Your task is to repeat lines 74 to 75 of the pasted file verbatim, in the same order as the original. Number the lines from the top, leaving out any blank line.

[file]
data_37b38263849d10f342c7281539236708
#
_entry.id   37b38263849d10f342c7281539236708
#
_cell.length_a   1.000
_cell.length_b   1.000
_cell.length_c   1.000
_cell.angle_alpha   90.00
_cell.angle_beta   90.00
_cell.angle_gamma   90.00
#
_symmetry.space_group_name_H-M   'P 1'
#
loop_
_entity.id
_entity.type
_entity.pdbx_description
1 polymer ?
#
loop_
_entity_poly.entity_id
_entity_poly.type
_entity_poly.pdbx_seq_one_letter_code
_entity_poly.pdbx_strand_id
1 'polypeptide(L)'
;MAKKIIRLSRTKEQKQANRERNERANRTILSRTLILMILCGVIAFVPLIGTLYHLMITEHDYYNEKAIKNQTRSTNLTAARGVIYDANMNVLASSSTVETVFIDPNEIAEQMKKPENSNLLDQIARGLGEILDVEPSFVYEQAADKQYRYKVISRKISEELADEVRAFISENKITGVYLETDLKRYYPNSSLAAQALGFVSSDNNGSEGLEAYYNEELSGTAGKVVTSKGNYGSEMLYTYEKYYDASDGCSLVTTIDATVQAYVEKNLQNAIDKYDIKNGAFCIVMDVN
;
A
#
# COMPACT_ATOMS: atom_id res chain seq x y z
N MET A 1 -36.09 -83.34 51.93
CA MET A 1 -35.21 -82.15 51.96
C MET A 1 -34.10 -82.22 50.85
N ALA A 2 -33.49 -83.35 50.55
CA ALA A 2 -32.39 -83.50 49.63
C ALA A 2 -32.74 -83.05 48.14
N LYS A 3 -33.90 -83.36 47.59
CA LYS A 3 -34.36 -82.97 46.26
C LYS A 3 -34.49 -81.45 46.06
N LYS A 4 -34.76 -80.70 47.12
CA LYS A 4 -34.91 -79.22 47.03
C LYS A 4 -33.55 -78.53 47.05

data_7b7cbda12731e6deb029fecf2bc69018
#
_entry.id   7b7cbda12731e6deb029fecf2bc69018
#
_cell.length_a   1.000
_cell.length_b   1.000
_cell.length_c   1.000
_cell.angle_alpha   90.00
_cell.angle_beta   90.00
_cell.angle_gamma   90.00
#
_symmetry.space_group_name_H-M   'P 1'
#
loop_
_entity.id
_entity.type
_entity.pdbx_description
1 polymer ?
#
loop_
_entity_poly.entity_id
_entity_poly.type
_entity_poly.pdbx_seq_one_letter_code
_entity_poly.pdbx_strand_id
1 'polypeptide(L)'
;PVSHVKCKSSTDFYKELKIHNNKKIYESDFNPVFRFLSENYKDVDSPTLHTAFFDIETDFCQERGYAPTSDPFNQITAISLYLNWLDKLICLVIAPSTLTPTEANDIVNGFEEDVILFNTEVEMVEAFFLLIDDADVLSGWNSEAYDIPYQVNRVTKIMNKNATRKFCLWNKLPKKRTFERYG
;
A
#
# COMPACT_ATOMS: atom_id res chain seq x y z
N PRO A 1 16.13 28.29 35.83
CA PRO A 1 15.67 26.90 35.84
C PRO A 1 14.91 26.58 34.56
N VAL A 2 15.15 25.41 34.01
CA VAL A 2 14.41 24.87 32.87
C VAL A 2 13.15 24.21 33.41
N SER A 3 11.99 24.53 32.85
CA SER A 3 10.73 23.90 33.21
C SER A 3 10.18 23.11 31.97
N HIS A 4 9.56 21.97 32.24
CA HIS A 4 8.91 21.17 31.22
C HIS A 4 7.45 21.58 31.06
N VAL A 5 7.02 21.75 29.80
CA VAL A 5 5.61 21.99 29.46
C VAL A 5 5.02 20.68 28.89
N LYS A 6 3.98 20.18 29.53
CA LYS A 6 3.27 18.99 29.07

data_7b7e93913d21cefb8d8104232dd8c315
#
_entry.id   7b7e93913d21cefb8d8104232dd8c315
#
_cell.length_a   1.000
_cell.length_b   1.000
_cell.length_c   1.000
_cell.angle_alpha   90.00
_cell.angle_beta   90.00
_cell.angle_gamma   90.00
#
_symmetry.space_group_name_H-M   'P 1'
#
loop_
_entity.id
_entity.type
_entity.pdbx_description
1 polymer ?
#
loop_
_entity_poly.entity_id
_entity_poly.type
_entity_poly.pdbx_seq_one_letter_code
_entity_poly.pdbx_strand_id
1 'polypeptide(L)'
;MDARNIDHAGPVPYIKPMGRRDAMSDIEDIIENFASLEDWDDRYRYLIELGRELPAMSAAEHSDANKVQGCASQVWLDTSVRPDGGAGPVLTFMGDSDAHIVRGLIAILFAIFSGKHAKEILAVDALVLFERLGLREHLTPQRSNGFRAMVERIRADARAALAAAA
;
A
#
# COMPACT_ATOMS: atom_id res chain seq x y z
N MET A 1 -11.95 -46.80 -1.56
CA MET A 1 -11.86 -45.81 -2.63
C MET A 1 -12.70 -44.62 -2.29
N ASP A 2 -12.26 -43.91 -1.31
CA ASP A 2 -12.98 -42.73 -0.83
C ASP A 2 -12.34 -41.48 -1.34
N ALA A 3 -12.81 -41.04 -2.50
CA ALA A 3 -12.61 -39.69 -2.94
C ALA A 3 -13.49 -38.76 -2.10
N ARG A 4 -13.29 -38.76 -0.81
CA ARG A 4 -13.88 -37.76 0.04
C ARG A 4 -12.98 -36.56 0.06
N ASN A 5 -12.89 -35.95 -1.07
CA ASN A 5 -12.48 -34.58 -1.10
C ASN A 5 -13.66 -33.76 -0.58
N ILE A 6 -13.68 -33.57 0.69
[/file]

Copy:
CA PRO A 1 15.67 26.90 35.84
C PRO A 1 14.91 26.58 34.56